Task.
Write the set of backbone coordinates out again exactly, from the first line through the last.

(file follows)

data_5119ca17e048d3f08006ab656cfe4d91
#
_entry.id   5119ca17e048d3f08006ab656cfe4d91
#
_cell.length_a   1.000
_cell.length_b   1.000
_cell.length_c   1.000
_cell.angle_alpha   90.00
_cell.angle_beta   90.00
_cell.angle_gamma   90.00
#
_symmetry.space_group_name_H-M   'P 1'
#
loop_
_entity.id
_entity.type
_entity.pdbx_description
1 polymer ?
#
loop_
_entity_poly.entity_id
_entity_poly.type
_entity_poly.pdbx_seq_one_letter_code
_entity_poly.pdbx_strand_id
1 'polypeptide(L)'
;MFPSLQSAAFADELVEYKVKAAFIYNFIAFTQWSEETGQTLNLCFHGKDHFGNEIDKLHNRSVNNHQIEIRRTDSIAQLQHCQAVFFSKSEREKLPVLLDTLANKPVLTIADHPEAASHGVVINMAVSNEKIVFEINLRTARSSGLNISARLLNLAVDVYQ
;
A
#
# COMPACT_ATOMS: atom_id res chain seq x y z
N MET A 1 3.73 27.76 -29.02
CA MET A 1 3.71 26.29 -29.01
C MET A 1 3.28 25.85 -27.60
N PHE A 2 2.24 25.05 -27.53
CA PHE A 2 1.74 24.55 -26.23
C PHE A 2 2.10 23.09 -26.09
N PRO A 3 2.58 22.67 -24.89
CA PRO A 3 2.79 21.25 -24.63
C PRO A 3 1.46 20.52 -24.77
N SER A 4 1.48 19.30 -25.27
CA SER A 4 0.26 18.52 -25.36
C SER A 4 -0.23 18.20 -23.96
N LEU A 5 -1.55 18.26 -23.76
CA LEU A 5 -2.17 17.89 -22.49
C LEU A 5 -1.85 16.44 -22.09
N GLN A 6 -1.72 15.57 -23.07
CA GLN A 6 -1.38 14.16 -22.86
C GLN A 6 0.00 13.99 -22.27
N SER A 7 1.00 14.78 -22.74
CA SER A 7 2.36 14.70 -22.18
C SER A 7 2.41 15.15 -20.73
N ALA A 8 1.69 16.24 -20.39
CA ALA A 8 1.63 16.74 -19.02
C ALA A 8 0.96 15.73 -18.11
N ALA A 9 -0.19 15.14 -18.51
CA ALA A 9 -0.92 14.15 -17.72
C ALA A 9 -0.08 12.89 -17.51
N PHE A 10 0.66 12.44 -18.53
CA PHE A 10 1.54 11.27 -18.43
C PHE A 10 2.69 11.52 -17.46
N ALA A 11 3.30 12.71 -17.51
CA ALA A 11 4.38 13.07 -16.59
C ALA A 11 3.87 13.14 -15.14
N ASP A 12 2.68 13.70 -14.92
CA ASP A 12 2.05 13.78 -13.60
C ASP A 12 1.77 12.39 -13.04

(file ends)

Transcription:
data_5119ca17e048d3f08006ab656cfe4d91
#
_entry.id   5119ca17e048d3f08006ab656cfe4d91
#
_cell.length_a   1.000
_cell.length_b   1.000
_cell.length_c   1.000
_cell.angle_alpha   90.00
_cell.angle_beta   90.00
_cell.angle_gamma   90.00
#
_symmetry.space_group_name_H-M   'P 1'
#
loop_
_entity.id
_entity.type
_entity.pdbx_description
1 polymer ?
#
loop_
_entity_poly.entity_id
_entity_poly.type
_entity_poly.pdbx_seq_one_letter_code
_entity_poly.pdbx_strand_id
1 'polypeptide(L)'
;MFPSLQSAAFADELVEYKVKAAFIYNFIAFTQWSEETGQTLNLCFHGKDHFGNEIDKLHNRSVNNHQIEIRRTDSIAQLQHCQAVFFSKSEREKLPVLLDTLANKPVLTIADHPEAASHGVVINMAVSNEKIVFEINLRTARSSGLNISARLLNLAVDVYQ
;
A
#
# COMPACT_ATOMS: atom_id res chain seq x y z
N MET A 1 3.73 27.76 -29.02
CA MET A 1 3.71 26.29 -29.01
C MET A 1 3.28 25.85 -27.60
N PHE A 2 2.24 25.05 -27.53
CA PHE A 2 1.74 24.55 -26.23
C PHE A 2 2.10 23.09 -26.09
N PRO A 3 2.58 22.67 -24.89
CA PRO A 3 2.79 21.25 -24.63
C PRO A 3 1.46 20.52 -24.77
N SER A 4 1.48 19.30 -25.27
CA SER A 4 0.26 18.52 -25.36
C SER A 4 -0.23 18.20 -23.96
N LEU A 5 -1.55 18.26 -23.76
CA LEU A 5 -2.17 17.89 -22.49
C LEU A 5 -1.85 16.44 -22.09
N GLN A 6 -1.72 15.57 -23.07
CA GLN A 6 -1.38 14.16 -22.86
C GLN A 6 0.00 13.99 -22.27
N SER A 7 1.00 14.78 -22.74
CA SER A 7 2.36 14.70 -22.18
C SER A 7 2.41 15.15 -20.73
N ALA A 8 1.69 16.24 -20.39
CA ALA A 8 1.63 16.74 -19.02
C ALA A 8 0.96 15.73 -18.11
N ALA A 9 -0.19 15.14 -18.51
CA ALA A 9 -0.92 14.15 -17.72
C ALA A 9 -0.08 12.89 -17.51
N PHE A 10 0.66 12.44 -18.53
CA PHE A 10 1.54 11.27 -18.43
C PHE A 10 2.69 11.52 -17.46
N ALA A 11 3.30 12.71 -17.51
CA ALA A 11 4.38 13.07 -16.59
C ALA A 11 3.87 13.14 -15.14
N ASP A 12 2.68 13.70 -14.92
CA ASP A 12 2.05 13.78 -13.60
C ASP A 12 1.77 12.39 -13.04